By Aaron Bragman on August 19, 2013
The Ford Fiesta has been a target for buyers looking for a frugal and inexpensive economy car. But it has always been lacking in the horsepower department, with performance best described as "adequate" instead of "entertaining."
All that changes with the car you see here, the 2014 Fiesta ST. If you're one of those performance car enthusiasts who always laments that the U.S. doesn't get the same high-zoot models that the European market enjoys, your prayers have finally been answered. Developed primarily by Ford's Team RS performance vehicle group in Europe with a little help from the American Ford Special Vehicle Team, the Fiesta ST is the hot hatch of the moment, following the arrival of the larger and more powerful Focus ST in the U.S. last year.
The upgrades are significant, starting with the powertrain: a turbocharged 1.6-liter four-cylinder EcoBoost engine making 197 horsepower and 202 pounds-feet of torque, mated to a six-speed manual transmission and directed through the front wheels via a special Torque Vectoring Control system. It's a fantastic little motor, and it pulls the Fiesta ST to 60 mph in just 6.9 seconds, plenty quick for any car but enormous fun in a subcompact five-door hatch.
The clutch pick-up point is right off the floor, and the action is light and easy to modulate. The shifter is a bit light as well, but seems precise — my only real gripe is that the shifter lever itself is mounted a little low, needing a bit of a stretch to reach for taller drivers. Despite the added power, fuel economy remains quite good: 26 mpg city, 35 highway, but if you drive the ST per its mission as an entertaining pocket rocket, your results aren't likely to match these figures.
Suspension has been upgraded from the base Fiesta as well, with new steering knuckles with shorter steering arms, springs, shock absorbers and a 15 mm lower ride height. The transformation is outstanding, with the Fiesta now behaving much like a Mini Cooper S or even a Volkswagen GTI instead of a pedestrian economy car.
Cornering is absolutely flat, and torque steer is very well controlled as well - pop the clutch or get on the power in a corner, and there is no dancing steering wheel to be had, unlike the Mazdaspeed3. Just calm, controlled handling with communicative, direct feel. Ford has done a superb job of balancing ride comfort with sporty handling, but the ST is definitely on the firm side. Get onto a stretch of broken pavement, and you'll soon wish you'd made a pit stop at that rest area a few miles back.
There are larger brake rotors and calipers up front, and disc brakes in the rear - this is also the only Fiesta model to feature discs instead of drum brakes. Brake feel is excellent, with plenty of feedback and no measureable fade, even in aggressive driving. Electronic stability control is standard, and features three modes intended to allow owners to take their cars to track events. You also can circumvent it, if you so choose, leaving your safety to only your driving skills should you decide to be so bold.
Visually, the Fiesta ST is differentiated from lesser models through some extensive body kit additions, a new grille, blacked-out headlights and exclusive 17-inch wheels with summer tires. The look is aggressive and attractive, and the lower stance really sets the Fiesta apart from competitors. Several unique colors are also available, including my test car's Molten Orange metallic, a color that most recently was exclusive to Ford's SVT Raptor pickup truck.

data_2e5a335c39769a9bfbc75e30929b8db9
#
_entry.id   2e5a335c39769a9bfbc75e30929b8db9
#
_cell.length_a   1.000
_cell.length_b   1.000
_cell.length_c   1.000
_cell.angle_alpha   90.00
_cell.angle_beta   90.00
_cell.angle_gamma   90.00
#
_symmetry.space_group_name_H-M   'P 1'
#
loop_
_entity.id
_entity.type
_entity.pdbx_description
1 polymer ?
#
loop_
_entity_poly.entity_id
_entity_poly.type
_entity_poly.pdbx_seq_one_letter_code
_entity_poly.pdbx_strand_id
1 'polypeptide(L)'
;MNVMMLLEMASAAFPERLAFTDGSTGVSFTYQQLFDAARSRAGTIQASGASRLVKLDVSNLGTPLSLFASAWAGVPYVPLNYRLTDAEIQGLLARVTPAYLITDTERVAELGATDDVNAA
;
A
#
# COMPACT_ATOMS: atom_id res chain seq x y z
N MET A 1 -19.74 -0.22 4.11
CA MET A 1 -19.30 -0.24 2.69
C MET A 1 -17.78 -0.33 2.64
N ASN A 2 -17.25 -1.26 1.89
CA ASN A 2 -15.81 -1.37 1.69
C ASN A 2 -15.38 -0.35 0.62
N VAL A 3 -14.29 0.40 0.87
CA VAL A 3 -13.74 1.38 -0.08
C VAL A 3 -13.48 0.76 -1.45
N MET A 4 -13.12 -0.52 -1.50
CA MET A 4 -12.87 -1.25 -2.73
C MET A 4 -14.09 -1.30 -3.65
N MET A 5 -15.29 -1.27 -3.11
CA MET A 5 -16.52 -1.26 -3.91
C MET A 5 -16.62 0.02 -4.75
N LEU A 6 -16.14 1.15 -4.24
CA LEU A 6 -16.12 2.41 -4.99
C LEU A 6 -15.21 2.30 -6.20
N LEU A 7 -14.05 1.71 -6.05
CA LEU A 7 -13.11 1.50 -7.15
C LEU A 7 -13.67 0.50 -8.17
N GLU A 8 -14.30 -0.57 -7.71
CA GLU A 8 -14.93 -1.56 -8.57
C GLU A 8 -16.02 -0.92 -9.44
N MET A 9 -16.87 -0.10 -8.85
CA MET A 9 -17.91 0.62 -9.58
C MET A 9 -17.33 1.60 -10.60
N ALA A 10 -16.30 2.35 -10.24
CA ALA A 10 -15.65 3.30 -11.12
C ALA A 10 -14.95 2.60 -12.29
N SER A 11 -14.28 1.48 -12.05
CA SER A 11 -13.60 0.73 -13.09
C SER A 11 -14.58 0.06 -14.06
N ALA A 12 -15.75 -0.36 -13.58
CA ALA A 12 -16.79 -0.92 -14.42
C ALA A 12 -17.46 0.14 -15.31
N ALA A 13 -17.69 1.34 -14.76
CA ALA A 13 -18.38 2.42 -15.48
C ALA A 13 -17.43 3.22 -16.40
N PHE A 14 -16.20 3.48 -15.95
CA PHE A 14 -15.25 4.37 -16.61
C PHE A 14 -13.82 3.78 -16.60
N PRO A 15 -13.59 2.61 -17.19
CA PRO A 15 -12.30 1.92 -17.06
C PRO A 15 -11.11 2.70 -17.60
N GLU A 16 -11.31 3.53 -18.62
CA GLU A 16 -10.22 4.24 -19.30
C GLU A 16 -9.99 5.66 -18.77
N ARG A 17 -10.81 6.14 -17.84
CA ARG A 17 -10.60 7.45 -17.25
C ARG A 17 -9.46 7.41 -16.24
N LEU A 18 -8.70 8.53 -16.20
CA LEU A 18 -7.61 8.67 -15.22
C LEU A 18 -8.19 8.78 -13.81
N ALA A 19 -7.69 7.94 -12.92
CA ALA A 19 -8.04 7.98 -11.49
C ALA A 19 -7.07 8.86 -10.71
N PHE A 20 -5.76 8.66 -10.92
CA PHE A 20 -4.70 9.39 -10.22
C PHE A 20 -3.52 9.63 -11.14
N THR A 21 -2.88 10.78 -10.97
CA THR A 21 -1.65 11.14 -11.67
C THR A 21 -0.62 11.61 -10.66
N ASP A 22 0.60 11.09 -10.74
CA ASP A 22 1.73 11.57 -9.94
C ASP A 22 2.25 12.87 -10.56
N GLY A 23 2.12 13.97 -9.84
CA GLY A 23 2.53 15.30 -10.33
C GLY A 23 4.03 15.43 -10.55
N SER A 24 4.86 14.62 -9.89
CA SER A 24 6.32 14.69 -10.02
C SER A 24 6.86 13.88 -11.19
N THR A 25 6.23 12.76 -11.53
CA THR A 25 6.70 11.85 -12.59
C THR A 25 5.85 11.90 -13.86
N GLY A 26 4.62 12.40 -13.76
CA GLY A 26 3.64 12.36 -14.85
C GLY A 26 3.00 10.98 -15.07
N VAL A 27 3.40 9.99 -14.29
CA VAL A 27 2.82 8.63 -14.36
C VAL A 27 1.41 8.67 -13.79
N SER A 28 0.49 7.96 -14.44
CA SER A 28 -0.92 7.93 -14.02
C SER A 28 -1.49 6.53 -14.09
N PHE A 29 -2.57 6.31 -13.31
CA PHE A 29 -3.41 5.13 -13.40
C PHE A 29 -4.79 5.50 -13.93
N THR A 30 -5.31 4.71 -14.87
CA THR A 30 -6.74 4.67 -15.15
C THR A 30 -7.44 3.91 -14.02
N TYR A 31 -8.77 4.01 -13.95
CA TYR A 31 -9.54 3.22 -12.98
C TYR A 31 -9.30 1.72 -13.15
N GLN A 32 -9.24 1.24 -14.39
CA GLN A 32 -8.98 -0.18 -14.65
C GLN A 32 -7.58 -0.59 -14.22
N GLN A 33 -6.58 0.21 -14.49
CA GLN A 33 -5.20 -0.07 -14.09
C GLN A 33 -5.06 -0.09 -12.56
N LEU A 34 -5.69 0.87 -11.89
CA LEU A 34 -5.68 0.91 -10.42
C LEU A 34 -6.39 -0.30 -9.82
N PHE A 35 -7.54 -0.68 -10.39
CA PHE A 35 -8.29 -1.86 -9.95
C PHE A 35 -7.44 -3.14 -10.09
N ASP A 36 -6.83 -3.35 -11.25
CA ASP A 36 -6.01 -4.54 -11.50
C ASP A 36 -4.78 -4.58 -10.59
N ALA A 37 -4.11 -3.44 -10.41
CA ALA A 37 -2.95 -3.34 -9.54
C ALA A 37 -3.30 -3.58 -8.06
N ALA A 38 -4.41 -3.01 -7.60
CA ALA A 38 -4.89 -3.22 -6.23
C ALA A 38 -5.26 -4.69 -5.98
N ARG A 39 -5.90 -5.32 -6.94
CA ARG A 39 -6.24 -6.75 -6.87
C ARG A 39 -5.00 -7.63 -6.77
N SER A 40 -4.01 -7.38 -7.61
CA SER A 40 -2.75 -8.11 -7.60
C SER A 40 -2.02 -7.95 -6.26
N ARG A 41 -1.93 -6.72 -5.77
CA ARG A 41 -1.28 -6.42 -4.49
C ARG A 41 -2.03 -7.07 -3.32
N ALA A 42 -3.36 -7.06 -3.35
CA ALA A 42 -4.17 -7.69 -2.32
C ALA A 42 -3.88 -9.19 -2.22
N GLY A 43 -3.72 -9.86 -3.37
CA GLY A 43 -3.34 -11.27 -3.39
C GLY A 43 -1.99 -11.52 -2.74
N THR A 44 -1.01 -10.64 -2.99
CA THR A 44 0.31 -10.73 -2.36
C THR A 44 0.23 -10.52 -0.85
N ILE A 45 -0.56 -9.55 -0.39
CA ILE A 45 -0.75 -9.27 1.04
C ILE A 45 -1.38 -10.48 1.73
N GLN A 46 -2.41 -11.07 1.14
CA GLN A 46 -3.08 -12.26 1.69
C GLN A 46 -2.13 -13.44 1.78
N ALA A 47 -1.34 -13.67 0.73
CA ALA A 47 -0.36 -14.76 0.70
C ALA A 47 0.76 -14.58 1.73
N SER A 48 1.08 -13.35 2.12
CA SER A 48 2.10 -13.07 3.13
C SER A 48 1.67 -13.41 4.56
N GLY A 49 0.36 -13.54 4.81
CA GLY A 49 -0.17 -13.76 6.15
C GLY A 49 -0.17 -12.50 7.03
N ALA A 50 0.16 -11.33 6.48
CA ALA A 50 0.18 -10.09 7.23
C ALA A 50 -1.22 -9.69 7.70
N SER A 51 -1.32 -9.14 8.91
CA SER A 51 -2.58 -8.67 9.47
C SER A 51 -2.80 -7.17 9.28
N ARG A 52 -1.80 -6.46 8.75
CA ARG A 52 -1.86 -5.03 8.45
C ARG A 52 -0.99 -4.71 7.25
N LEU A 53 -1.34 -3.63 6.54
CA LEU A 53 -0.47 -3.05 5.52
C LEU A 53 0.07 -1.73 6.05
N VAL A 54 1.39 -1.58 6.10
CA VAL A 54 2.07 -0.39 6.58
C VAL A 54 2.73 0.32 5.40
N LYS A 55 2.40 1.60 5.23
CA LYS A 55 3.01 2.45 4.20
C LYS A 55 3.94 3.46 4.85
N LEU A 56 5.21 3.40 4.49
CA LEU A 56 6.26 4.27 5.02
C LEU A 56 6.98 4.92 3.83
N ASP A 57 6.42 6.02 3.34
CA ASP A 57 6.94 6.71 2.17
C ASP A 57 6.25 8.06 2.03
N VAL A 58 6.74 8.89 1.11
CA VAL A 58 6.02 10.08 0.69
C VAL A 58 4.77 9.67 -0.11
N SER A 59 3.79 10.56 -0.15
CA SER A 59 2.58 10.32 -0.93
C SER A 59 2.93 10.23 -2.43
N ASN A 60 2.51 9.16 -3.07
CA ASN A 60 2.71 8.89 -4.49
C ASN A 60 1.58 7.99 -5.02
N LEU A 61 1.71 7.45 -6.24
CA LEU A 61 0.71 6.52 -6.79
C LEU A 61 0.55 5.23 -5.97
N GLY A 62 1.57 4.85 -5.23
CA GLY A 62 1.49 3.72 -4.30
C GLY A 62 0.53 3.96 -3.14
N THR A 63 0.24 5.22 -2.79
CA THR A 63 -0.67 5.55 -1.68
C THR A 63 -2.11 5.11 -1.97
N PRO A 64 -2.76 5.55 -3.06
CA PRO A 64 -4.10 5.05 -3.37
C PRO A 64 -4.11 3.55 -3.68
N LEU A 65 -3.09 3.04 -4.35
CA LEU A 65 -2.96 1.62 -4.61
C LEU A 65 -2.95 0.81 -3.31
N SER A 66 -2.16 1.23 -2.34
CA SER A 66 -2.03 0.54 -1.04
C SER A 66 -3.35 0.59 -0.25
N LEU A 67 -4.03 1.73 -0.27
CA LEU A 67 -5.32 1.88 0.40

Orange shows up on the inside as well, adorning the optional Recaro sport seats that grace the interior. Heavily bolstered but not heavily adjustable, they won't be to everyone's taste. They're actually more comfortable than the optional Recaros in the more expensive Focus ST, so I found them tolerable (which cannot be said for my experience with Recaro seats in other cars). Other unique bits include a thick steering wheel, shift knob, pedal covers and the inclusion of what Ford calls "Sound Symposer" — a program that pipes snorty engine noises into the otherwise quiet cabin via the sound system. The rest of the interior is standard Fiesta, with fair quality plastics and a touch-screen display high up in the dash that houses the latest generation of MyFord Touch. This latest generation incorporates improvements designed to make it faster and easier to use, and I must admit that it actually worked better than in my past experiences.
Overall, the ST trim is a fantastic addition to the Fiesta lineup. It's quick, looks sharp, handles beautifully, and if you avoid some of the pricier options, is quite a decent value. Base price for the ST is $22,195, including a $795 destination fee, which is less than a Fiat 500 Abarth, Hyundai Veloster Turbo, Mini Cooper S or just about any other competitor on the market except the much less powerful Chevrolet Sonic RS. Start checking option boxes, however, and things get less wallet friendly — my test vehicle included the Recaro seat package, which includes the aforementioned partial-leather heated sport seats and heated mirrors. It also had navigation and the optional Molten Orange paint, and rang up at $25,580, including destination. This is less of a bargain, as it lands solidly in Volkswagen GTI and Focus ST territory, both much larger cars with equally high standard equipment levels and serious performance credentials. Keep the extras off, however, and the Fiesta ST is a top-notch choice for hot-hatch buyers.
Detroit Bureau Chief Aaron Bragman grew up in the Detroit area, comes from an automotive family and is based in Ann Arbor, Mich. Email Aaron